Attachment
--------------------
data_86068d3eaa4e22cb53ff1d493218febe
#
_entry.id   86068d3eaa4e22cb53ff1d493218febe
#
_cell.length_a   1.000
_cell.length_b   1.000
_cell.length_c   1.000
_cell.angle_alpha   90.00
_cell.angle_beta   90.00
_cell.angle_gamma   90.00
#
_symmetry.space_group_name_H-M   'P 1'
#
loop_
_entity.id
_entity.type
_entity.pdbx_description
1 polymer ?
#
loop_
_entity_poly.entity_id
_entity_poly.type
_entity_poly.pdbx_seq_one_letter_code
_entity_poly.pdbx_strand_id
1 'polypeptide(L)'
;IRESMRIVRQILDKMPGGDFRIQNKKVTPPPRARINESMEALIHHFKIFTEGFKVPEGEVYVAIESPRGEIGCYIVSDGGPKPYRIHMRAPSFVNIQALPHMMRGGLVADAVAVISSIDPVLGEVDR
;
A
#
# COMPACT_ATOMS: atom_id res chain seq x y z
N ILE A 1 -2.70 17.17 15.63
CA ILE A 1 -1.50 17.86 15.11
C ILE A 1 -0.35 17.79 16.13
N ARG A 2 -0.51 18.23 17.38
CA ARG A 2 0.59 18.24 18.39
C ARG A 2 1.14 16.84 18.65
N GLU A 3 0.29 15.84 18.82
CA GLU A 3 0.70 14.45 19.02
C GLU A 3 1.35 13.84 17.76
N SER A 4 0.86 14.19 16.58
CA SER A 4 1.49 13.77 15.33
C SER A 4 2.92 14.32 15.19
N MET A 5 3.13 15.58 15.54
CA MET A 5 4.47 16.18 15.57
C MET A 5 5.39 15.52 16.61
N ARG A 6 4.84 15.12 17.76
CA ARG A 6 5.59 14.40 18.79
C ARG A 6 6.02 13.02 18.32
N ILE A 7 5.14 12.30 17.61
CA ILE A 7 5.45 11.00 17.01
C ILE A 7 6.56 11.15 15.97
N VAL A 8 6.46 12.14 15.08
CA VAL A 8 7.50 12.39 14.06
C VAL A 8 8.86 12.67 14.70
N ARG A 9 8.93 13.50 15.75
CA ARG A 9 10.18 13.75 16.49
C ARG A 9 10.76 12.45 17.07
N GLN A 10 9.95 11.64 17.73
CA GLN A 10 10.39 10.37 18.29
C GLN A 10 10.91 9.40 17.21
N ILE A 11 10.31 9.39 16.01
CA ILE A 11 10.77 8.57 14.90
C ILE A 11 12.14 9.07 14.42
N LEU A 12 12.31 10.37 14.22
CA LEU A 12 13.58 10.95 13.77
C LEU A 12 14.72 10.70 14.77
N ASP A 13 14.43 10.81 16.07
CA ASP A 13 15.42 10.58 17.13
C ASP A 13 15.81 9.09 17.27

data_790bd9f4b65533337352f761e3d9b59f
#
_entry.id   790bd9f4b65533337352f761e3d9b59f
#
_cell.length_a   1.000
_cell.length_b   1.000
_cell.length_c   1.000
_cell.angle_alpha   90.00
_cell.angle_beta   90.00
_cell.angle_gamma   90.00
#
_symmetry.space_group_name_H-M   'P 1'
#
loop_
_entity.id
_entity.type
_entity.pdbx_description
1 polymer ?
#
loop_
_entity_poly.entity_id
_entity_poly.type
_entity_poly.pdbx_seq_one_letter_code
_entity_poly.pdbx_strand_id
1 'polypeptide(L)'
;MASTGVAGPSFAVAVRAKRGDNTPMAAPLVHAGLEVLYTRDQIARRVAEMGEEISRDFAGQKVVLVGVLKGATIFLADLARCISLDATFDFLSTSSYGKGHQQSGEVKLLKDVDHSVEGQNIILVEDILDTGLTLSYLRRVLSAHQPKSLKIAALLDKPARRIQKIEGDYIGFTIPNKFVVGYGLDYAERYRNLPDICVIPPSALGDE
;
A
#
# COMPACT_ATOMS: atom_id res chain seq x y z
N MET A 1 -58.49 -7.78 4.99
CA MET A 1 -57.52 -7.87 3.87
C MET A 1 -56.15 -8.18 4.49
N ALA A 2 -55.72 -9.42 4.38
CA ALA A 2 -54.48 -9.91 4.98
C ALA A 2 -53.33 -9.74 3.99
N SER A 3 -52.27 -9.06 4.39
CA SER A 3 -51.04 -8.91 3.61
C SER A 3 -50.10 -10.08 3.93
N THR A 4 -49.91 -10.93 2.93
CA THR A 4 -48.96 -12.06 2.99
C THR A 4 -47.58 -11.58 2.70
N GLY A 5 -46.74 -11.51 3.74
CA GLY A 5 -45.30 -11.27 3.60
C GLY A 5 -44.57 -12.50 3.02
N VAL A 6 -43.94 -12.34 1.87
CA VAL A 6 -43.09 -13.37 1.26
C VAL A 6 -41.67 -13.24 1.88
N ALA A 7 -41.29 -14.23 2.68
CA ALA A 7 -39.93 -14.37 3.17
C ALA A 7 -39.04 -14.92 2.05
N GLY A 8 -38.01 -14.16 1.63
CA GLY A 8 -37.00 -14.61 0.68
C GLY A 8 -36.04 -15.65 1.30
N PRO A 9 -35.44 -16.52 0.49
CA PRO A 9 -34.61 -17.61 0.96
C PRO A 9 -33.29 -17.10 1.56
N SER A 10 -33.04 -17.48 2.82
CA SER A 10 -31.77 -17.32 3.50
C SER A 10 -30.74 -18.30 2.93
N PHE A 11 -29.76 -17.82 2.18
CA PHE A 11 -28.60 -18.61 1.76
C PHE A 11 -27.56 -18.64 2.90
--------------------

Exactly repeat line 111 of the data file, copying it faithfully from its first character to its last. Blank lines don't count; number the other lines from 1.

C THR A 4 -47.58 -11.58 2.70